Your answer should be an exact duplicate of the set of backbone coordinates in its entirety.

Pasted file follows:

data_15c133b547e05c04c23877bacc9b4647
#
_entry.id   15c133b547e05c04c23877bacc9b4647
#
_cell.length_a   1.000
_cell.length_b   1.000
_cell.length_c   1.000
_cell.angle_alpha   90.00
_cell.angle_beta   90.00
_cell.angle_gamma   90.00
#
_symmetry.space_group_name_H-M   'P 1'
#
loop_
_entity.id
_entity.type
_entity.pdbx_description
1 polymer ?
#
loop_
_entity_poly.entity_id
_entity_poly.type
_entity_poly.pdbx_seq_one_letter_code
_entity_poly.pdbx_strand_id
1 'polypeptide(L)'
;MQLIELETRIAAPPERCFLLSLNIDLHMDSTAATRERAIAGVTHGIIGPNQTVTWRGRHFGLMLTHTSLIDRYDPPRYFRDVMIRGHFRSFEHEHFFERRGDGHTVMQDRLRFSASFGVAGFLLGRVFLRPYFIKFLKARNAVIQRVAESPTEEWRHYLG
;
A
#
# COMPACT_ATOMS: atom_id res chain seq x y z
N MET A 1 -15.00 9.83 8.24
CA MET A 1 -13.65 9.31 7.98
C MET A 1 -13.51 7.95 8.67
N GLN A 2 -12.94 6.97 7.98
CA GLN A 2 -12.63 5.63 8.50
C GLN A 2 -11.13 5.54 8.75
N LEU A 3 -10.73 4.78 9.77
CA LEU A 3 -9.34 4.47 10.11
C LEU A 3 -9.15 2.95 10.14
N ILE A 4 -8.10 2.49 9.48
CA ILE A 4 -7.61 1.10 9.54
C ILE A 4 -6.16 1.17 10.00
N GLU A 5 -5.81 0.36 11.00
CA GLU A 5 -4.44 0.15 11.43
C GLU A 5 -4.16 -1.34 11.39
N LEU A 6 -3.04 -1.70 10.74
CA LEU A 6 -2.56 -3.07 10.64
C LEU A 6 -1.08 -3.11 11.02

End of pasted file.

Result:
data_15c133b547e05c04c23877bacc9b4647
#
_entry.id   15c133b547e05c04c23877bacc9b4647
#
_cell.length_a   1.000
_cell.length_b   1.000
_cell.length_c   1.000
_cell.angle_alpha   90.00
_cell.angle_beta   90.00
_cell.angle_gamma   90.00
#
_symmetry.space_group_name_H-M   'P 1'
#
loop_
_entity.id
_entity.type
_entity.pdbx_description
1 polymer ?
#
loop_
_entity_poly.entity_id
_entity_poly.type
_entity_poly.pdbx_seq_one_letter_code
_entity_poly.pdbx_strand_id
1 'polypeptide(L)'
;MQLIELETRIAAPPERCFLLSLNIDLHMDSTAATRERAIAGVTHGIIGPNQTVTWRGRHFGLMLTHTSLIDRYDPPRYFRDVMIRGHFRSFEHEHFFERRGDGHTVMQDRLRFSASFGVAGFLLGRVFLRPYFIKFLKARNAVIQRVAESPTEEWRHYLG
;
A
#
# COMPACT_ATOMS: atom_id res chain seq x y z
N MET A 1 -15.00 9.83 8.24
CA MET A 1 -13.65 9.31 7.98
C MET A 1 -13.51 7.95 8.67
N GLN A 2 -12.94 6.97 7.98
CA GLN A 2 -12.63 5.63 8.50
C GLN A 2 -11.13 5.54 8.75
N LEU A 3 -10.73 4.78 9.77
CA LEU A 3 -9.34 4.47 10.11
C LEU A 3 -9.15 2.95 10.14
N ILE A 4 -8.10 2.49 9.48
CA ILE A 4 -7.61 1.10 9.54
C ILE A 4 -6.16 1.17 10.00
N GLU A 5 -5.81 0.36 11.00
CA GLU A 5 -4.44 0.15 11.43
C GLU A 5 -4.16 -1.34 11.39
N LEU A 6 -3.04 -1.70 10.74
CA LEU A 6 -2.56 -3.07 10.64
C LEU A 6 -1.08 -3.11 11.02